“Everyone else wanted to be Elvis; I wanted to be Scotty,” Rolling Stones guitarist Keith Richards once told music writer James L. Dickerson. He’s referring, of course, to Scotty Moore, the finger-picking phenomenon who has long been considered rock’s first lead guitarist. Mr. Moore, who turns 83 today, was Elvis Presley’s sizzling sideman from 1954 through the mid-’60s. The guitar he played in the early days was a Gibson ES-295, nicknamed “The Guitar that Changed the World.” Bill Black played double bass and D.J. Fontana played drums in Elvis’s original band. Together, these backup players were known as the Blue Moon Boys.
It’s been said that Elvis “wore” a guitar more than he actually played one. He left the musicianship to Scotty. The farm boy from Tennessee combined elements of country, western, blues and R&B to create the signature sounds you’ve heard on countless classic recordings: “Hound Dog,” “Jailhouse Rock,” “That’s All Right,” “Good Rockin’ Tonight,” and “Mystery Train,” to name a few.
In Mr. Richards’ memoir, Life, he says, “Scotty Moore was my icon…To this day there’s a Scotty Moore lick I still can’t nail down and he won’t tell me. Forty-nine years it’s eluded me…And Scotty’s a sly dog. ‘Hey, youngster, you’ve got time to figure it out.’ Every time I see him, it’s ‘learnt that lick yet?'” (The lick Keith’s referring to is from Elvis’s song, “I’m Left, You’re Right, She’s Gone.”)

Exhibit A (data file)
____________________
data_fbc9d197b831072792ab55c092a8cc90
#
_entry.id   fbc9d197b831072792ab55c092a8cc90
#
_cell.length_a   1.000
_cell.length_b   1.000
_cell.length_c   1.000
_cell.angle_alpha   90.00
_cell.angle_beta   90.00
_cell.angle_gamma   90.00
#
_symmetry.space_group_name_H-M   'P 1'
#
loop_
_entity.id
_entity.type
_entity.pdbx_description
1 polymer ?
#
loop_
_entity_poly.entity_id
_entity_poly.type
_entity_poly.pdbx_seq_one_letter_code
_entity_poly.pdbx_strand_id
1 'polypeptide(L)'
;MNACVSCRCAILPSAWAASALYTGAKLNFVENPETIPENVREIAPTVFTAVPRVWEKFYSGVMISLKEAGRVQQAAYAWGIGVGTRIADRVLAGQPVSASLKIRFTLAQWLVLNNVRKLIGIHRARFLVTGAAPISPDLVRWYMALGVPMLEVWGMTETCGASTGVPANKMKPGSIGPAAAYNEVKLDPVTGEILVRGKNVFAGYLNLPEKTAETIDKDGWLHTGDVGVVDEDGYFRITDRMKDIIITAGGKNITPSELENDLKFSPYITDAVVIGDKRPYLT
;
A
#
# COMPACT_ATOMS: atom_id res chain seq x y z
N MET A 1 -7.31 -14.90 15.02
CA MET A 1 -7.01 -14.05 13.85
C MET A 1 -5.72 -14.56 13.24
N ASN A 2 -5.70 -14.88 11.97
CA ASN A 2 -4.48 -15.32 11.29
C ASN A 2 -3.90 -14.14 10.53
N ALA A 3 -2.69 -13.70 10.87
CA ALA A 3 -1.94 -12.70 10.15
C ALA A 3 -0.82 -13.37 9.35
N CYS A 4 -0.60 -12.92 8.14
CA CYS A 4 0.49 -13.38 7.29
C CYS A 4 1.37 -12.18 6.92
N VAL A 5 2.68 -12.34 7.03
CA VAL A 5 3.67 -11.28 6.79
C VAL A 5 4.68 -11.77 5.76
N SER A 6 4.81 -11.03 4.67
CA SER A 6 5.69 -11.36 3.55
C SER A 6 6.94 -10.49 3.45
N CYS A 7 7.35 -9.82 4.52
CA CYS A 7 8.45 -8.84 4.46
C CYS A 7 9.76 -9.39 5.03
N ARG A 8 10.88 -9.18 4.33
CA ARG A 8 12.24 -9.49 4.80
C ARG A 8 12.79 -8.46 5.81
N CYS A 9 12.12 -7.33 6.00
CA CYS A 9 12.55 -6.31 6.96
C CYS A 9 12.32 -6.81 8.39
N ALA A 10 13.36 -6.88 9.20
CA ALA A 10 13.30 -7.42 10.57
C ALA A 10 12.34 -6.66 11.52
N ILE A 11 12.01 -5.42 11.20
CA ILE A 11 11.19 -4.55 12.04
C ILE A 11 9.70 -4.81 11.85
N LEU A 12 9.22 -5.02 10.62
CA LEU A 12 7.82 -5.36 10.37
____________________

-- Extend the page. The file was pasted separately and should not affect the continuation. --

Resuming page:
When Scotty and D.J. Fontana recorded an Elvis tribute album titled “All the King’s Men” in 1997, guitar heavies like Keith, Jeff Beck and Ronnie Wood were thrilled to take part in the project alongside the pioneer who inspired them. The Rock and Roll Hall of Fame inducted Scotty in 2000, and in 2011, Rolling Stone Magazine listed him at #44 in their list of Greatest Guitarists of All Time.
Hey, Scotty: here’s to Good Rockin’ Tonight…and every night!
The quality of this video clip is inferior, but it’s a nice look at Scotty being honored at a ceremony in London. The clip features Jimmy Page, Jeff Beck, Jack Bruce, Alvin Lee and other rock guitarists paying tribute to the man who inspired them.
© Dana Spiardi, Dec 27, 2014